Finally back from grocery shopping at Whole Foods and spending some time with my cousin before he went to work. It's hard to focus on watching a long movie when family is over. After he left, I ate dinner and got settled into the basement with a cozy fire (made with some gimmicky fake log that makes the flames change colors) to watch Werner Herzog's famous film Aguirre, the Wrath of God (1972).
I'm a big Herzong fan, but I've honestly only watched a lot of his newer films, so I was excited to finally see this. I cannot believe I missed this film.
The film follows a small expedition of Spanish conquistadors as they search for El Dorado. The party splits up into smaller groups to search, and Aguirre, played by Klaus Kinski, starts to lead a rebellion to become leader of the men. I was so blown away by it! I love the story, the haunting and strange music, the acting, everything.
I was really fascinated with the plot itself. Most adventure films are full of excitement, conquering, bravery, and at the very least, survival and success of some kind. This movie is the opposite - an adventure film with a raving lunatic at its helm, the entire expedition is a failure beyond words, and it isn't very "epic" in any traditional sense, with most of it focusing on a raft drifting down a river for long periods of time. I really was delighted by the sort of anti-adventure film that it was, however. I like anything that seems different and unconventional compared to what I'm used to seeing, and this was, for sure, a film like that. There is something enthralling and depressing about the unavoidable doom. There is nothing that can be done to save the expedition. The failure is inevitable. You just have to sit and watch it unfold.
Kinski's acting here was incredible. Aguirre is convincingly mad, his eyes detached and wild. He is that frightening, stalking, quiet sort of mad. I completely believe in him as this character - there is not a second that I saw anything other than pure lunacy from him. I love that - it's so often that I watch things where I cannot really get into an actors performance, or I keep seeing their other roles. From what I've heard of this film, it was filmed pretty guerrilla-style as well - shot in order, the actors really out there on dingy nasty leaky rafts - so that might be why I find the performances so convincing and engrossing. I always hear quite a lot about how passionate and extreme Herzog is as filmmaker - always pushing boundaries, breaking laws, doing unsafe things, and it seems like these filming techniques, however controversial, always pay off.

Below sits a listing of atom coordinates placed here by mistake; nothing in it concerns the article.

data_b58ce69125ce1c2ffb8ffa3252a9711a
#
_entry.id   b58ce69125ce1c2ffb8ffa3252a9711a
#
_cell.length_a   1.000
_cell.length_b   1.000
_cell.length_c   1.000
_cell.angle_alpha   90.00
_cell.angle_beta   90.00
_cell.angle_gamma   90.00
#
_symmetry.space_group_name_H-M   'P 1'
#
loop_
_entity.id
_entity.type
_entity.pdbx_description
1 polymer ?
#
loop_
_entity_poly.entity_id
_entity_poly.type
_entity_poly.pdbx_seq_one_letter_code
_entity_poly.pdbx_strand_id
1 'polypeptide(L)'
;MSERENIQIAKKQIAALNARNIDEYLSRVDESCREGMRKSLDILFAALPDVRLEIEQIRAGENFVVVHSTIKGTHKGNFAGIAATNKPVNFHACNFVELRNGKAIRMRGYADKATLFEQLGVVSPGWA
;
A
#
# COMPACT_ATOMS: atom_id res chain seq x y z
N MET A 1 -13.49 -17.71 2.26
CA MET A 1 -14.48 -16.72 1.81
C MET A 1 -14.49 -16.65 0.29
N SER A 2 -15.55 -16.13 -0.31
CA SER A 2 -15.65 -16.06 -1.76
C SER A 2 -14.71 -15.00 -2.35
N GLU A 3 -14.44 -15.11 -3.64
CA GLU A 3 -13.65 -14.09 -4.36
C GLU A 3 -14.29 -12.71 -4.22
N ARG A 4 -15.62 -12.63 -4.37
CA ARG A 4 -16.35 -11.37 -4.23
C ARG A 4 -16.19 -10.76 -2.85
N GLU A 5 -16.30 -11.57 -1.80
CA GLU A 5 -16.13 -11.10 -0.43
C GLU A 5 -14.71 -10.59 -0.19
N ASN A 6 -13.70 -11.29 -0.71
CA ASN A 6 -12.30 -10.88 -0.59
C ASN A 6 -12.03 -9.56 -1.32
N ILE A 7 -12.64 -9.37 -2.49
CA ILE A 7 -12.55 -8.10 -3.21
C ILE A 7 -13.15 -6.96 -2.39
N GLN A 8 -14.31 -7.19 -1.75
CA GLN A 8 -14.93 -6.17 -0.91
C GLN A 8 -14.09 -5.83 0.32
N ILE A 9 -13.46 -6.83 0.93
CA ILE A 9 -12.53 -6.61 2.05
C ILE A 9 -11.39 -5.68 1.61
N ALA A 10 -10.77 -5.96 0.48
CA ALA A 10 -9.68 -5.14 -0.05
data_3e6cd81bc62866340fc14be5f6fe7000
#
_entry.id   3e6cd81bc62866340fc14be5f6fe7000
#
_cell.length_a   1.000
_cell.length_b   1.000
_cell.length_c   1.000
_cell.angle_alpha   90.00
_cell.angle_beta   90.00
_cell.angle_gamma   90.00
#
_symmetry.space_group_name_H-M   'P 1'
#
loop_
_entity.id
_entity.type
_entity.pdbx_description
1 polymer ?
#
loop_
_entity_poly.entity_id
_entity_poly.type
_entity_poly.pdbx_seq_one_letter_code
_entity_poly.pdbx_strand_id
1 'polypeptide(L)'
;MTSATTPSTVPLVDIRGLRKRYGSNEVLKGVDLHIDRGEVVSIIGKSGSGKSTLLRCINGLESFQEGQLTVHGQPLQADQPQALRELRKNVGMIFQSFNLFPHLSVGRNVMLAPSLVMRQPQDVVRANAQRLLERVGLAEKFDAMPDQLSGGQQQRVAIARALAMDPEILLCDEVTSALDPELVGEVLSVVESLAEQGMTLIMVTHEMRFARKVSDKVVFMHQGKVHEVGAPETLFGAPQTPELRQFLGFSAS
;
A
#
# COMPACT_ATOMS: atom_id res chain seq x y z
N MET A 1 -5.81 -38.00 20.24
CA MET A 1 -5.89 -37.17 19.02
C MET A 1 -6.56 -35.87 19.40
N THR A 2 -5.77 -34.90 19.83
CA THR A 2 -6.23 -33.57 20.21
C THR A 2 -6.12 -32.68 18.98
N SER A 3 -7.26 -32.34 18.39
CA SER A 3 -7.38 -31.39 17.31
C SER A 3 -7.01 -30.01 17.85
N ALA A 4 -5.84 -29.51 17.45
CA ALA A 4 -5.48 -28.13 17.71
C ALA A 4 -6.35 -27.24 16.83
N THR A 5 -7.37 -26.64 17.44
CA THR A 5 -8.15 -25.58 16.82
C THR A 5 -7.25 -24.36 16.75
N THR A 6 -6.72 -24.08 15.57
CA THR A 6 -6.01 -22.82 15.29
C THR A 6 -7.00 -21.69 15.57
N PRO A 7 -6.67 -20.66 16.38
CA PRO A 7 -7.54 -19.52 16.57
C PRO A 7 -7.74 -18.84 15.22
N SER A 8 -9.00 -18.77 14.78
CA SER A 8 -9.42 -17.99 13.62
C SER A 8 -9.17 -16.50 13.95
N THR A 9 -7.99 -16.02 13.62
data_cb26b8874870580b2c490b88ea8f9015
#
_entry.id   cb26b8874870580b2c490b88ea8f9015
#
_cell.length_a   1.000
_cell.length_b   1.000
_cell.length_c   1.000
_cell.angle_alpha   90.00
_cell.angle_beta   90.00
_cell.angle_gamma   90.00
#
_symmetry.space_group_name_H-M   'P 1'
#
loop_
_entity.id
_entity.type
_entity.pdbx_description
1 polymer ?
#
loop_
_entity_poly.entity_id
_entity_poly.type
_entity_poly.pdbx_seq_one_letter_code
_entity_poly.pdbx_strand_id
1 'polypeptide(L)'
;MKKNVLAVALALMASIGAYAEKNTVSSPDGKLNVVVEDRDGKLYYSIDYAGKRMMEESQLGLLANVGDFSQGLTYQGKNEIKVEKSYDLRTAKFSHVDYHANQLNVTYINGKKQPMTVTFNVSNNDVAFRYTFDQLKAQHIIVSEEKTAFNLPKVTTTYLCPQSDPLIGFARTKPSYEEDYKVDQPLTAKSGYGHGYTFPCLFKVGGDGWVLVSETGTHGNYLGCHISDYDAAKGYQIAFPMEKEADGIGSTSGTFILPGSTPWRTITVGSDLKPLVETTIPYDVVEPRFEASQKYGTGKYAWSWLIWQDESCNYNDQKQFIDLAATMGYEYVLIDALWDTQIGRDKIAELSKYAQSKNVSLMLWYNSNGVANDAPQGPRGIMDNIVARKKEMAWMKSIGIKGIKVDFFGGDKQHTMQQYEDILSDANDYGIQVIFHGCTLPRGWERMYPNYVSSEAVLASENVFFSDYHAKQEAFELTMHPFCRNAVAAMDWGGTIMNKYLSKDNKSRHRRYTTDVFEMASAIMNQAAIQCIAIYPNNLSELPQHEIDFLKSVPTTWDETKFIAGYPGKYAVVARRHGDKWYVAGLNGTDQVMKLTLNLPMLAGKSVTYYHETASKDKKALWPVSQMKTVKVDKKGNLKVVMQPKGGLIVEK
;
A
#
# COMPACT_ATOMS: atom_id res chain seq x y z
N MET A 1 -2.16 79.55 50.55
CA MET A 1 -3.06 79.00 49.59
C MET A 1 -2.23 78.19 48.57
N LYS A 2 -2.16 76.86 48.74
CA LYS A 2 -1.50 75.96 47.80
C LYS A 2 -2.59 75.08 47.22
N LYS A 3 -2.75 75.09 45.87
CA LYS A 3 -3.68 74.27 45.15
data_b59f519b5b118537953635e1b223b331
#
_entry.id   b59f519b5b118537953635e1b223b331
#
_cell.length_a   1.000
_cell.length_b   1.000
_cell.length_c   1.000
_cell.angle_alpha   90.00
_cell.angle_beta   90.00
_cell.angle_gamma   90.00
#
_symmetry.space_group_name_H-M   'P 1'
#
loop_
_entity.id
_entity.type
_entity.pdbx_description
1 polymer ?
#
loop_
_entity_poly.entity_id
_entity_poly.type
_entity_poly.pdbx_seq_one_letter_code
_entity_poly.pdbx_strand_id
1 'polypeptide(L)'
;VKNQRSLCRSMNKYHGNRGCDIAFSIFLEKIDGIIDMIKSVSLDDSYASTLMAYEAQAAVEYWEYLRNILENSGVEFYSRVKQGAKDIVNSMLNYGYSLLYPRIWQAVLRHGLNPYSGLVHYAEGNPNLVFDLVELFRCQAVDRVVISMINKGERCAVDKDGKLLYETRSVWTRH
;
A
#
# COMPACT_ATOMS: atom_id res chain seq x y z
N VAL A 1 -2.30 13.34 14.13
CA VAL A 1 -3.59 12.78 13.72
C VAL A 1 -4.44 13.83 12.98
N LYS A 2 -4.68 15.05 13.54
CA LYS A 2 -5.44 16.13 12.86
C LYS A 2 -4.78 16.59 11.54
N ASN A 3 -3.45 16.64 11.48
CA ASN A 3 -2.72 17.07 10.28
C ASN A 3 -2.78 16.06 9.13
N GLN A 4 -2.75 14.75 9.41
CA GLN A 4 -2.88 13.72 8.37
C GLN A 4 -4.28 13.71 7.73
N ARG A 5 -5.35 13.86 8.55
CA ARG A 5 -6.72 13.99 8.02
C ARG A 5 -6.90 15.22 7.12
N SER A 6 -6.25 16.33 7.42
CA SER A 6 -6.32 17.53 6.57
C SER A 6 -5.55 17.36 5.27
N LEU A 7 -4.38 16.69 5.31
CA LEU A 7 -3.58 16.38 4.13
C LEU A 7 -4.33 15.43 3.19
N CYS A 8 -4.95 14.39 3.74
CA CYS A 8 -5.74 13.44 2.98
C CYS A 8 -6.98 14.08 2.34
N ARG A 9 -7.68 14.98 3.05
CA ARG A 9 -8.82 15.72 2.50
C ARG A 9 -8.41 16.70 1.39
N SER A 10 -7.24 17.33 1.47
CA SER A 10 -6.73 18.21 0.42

There is tons of gossip and information floating around about how Herzog filmed this movie. The wikipedia page for it details all of it really well, so I recommend giving it a read, since I don't want to just rephrase all of it for you here. Ebert mentions some of this, writing about on common legend of this film, that "Herzog held a gun on Kinski to force him to continue acting, although Kinski, in his autobiography, denies this, adding darkly that he had the only gun" (The Great Movies, 20). I read that Kinski shot off the finger of an extra while filming this. It's fascinating and somehow exciting to read about this - as engrossing and haunting as the film itself, in some way. Film sets are generally horrible and mundane places, with much standing around and resetting and re-shooting. I sort of yearn for the manic filmmaking of Herzog, it seems like the sort of film set I might actually not fall asleep on. Incredible films and wacky adventures with Herzog's accent. What could go wrong? Ebert also writes of Herzong, "He does not want to tell a plotted story or record amusing dialog; he wants to lift us up into realms of wonder" (The Great Movies, 21). This is so true. I love that this film took me to some sort of new, insane, place. A new mindset. A new mood.
I feel dramatic saying these things, but when I think to the end scene, of Aguirre on his raft, with his dead crew and tiny monkeys, plotting how they will take over the world, I feel something that I cannot describe. I remember reading somewhere that 'awe' is a very hard to get feeling for humans - we need to go out and see something new, experience something new, and that is actually quite rare for a lot of people. Although awe is not the right word for what I am feeling when I think of this scene, it is the first thing that comes to mind. Herzog gave me something new. I cannot explain what that new emotion is. Awe is part of it, but there is something more, and I feel it strongly. This is by no means the "best" movie I have ever seen, and I have seen movies that have altered my mind and mood far more than this. I guess I haven't had that experience in a long time, so it is really exciting for me again.
Ebert's Great Movie Essay
Werner Herzog reads "Twas the Night Before Christmas"